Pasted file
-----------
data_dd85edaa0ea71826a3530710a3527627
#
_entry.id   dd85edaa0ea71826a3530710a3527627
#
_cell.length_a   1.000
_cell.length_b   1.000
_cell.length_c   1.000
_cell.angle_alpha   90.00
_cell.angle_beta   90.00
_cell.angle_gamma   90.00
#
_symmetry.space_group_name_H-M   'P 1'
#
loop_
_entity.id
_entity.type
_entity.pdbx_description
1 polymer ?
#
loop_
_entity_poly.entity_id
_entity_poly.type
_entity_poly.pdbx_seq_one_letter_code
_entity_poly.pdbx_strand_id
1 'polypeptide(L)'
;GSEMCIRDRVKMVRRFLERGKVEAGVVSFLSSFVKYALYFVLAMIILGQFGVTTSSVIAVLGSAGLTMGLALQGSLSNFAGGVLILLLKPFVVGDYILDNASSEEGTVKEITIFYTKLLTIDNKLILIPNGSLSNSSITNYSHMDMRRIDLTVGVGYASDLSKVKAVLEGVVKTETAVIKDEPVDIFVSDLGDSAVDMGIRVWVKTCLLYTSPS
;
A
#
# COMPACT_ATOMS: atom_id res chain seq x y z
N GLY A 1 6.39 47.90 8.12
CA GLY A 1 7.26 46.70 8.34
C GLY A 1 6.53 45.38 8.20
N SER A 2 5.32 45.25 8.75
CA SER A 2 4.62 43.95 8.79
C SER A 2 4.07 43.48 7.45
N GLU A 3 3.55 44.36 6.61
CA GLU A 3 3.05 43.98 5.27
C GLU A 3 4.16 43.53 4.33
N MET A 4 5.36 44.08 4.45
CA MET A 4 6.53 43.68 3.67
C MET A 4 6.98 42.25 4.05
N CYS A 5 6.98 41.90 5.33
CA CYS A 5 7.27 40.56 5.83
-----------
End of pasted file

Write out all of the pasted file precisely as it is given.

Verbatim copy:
data_dd85edaa0ea71826a3530710a3527627
#
_entry.id   dd85edaa0ea71826a3530710a3527627
#
_cell.length_a   1.000
_cell.length_b   1.000
_cell.length_c   1.000
_cell.angle_alpha   90.00
_cell.angle_beta   90.00
_cell.angle_gamma   90.00
#
_symmetry.space_group_name_H-M   'P 1'
#
loop_
_entity.id
_entity.type
_entity.pdbx_description
1 polymer ?
#
loop_
_entity_poly.entity_id
_entity_poly.type
_entity_poly.pdbx_seq_one_letter_code
_entity_poly.pdbx_strand_id
1 'polypeptide(L)'
;GSEMCIRDRVKMVRRFLERGKVEAGVVSFLSSFVKYALYFVLAMIILGQFGVTTSSVIAVLGSAGLTMGLALQGSLSNFAGGVLILLLKPFVVGDYILDNASSEEGTVKEITIFYTKLLTIDNKLILIPNGSLSNSSITNYSHMDMRRIDLTVGVGYASDLSKVKAVLEGVVKTETAVIKDEPVDIFVSDLGDSAVDMGIRVWVKTCLLYTSPS
;
A
#
# COMPACT_ATOMS: atom_id res chain seq x y z
N GLY A 1 6.39 47.90 8.12
CA GLY A 1 7.26 46.70 8.34
C GLY A 1 6.53 45.38 8.20
N SER A 2 5.32 45.25 8.75
CA SER A 2 4.62 43.95 8.79
C SER A 2 4.07 43.48 7.45
N GLU A 3 3.55 44.36 6.61
CA GLU A 3 3.05 43.98 5.27
C GLU A 3 4.16 43.53 4.33
N MET A 4 5.36 44.08 4.45
CA MET A 4 6.53 43.68 3.67
C MET A 4 6.98 42.25 4.05
N CYS A 5 6.98 41.90 5.33
CA CYS A 5 7.27 40.56 5.83